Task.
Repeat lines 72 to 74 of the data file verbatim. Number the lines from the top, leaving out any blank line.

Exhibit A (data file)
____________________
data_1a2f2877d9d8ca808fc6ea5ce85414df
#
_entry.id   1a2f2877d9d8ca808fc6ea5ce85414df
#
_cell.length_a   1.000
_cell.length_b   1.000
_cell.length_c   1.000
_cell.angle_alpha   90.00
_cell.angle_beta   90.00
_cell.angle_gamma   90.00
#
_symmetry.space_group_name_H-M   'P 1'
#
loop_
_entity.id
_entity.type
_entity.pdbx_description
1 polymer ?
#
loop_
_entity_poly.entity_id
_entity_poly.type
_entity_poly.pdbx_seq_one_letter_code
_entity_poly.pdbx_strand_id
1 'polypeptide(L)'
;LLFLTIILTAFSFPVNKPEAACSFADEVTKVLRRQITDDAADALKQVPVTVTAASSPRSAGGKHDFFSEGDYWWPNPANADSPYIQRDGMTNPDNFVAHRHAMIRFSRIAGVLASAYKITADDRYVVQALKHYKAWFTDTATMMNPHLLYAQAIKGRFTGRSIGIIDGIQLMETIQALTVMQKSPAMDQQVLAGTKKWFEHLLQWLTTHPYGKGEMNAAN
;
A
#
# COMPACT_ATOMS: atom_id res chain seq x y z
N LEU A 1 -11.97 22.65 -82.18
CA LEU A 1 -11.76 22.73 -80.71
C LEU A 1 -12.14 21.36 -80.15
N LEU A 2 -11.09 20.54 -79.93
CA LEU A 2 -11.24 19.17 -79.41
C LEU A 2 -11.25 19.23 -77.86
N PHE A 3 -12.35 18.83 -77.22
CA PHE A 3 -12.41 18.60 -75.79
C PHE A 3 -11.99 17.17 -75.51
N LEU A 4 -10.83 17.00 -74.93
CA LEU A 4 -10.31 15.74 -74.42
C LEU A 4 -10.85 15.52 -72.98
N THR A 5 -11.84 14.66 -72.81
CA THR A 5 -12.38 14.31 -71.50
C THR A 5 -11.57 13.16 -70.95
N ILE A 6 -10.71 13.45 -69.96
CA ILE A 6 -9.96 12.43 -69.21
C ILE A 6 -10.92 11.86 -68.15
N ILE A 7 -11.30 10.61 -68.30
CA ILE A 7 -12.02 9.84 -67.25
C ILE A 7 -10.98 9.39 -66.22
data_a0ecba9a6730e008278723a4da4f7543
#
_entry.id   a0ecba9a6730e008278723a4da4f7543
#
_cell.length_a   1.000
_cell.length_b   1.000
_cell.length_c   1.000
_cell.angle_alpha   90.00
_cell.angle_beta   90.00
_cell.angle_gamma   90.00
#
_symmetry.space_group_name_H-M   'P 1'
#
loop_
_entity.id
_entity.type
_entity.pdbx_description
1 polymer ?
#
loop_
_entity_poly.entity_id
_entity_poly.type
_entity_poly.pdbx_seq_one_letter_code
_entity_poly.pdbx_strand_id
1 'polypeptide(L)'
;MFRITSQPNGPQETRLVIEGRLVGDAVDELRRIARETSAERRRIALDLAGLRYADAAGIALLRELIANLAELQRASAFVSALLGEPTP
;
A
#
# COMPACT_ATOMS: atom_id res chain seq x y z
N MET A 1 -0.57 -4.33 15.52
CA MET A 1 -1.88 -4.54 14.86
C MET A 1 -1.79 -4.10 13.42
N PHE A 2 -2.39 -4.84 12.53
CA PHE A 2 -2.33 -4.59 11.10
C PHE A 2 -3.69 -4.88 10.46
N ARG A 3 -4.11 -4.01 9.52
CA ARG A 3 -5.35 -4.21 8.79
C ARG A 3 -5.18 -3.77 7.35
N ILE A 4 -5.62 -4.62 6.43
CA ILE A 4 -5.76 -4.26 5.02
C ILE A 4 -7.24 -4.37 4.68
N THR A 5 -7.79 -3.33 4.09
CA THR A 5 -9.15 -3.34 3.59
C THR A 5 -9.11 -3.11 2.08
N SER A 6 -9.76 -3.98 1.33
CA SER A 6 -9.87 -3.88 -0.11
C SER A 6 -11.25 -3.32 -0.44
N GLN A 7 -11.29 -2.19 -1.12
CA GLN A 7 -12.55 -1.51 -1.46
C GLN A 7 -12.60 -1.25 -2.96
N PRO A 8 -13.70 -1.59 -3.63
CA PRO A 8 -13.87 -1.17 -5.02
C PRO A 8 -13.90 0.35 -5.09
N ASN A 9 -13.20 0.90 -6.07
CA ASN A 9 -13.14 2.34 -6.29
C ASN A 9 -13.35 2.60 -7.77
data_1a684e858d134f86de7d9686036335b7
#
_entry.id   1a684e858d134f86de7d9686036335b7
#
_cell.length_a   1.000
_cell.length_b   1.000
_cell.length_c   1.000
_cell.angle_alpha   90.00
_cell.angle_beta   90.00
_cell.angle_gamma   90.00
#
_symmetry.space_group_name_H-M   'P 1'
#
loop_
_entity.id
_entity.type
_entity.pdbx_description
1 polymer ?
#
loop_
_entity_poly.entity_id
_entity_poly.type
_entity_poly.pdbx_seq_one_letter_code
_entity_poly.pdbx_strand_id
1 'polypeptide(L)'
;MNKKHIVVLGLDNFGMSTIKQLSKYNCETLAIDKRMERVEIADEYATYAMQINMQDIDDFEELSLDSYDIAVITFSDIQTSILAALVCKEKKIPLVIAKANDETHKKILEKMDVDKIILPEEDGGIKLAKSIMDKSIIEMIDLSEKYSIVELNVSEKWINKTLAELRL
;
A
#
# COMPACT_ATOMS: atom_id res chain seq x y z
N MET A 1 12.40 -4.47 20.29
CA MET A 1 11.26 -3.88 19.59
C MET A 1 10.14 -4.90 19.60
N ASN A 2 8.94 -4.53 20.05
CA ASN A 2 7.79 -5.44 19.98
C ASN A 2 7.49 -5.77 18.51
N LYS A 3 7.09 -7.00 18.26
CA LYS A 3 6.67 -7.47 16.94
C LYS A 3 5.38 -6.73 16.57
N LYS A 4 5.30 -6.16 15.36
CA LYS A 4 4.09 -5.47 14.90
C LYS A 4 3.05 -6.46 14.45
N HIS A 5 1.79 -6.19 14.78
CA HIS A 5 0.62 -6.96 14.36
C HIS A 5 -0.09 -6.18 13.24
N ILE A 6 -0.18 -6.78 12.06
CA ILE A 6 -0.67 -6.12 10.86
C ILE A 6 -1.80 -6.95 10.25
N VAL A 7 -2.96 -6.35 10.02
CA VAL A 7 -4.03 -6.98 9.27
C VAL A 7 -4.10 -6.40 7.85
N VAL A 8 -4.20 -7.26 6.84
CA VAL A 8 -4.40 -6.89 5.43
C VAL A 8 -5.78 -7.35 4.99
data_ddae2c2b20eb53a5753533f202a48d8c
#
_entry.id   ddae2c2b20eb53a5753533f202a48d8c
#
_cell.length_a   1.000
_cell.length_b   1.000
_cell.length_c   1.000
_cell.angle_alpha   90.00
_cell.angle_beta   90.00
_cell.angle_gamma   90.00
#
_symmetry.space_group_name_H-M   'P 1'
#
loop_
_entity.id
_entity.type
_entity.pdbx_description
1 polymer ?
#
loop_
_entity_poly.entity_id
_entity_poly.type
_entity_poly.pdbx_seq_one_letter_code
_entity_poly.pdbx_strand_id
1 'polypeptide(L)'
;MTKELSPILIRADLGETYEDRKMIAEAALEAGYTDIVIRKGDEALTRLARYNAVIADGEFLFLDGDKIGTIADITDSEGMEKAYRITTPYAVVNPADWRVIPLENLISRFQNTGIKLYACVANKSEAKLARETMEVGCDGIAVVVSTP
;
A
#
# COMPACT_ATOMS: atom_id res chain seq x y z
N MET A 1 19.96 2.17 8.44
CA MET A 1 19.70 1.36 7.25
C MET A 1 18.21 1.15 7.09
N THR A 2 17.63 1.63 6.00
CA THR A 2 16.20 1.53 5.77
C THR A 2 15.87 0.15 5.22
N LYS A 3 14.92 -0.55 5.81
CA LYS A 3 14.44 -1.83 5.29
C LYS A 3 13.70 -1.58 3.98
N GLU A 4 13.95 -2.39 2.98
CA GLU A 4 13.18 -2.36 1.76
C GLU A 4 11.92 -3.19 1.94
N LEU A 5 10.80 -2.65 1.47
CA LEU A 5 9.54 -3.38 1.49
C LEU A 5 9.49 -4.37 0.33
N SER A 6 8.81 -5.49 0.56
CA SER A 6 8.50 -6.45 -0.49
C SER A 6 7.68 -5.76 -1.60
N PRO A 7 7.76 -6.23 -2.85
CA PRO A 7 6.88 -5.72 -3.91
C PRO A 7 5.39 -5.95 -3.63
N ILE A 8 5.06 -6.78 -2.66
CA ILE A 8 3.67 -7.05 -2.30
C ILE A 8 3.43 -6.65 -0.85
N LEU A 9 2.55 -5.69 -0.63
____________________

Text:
_entity_poly.entity_id
_entity_poly.type
_entity_poly.pdbx_seq_one_letter_code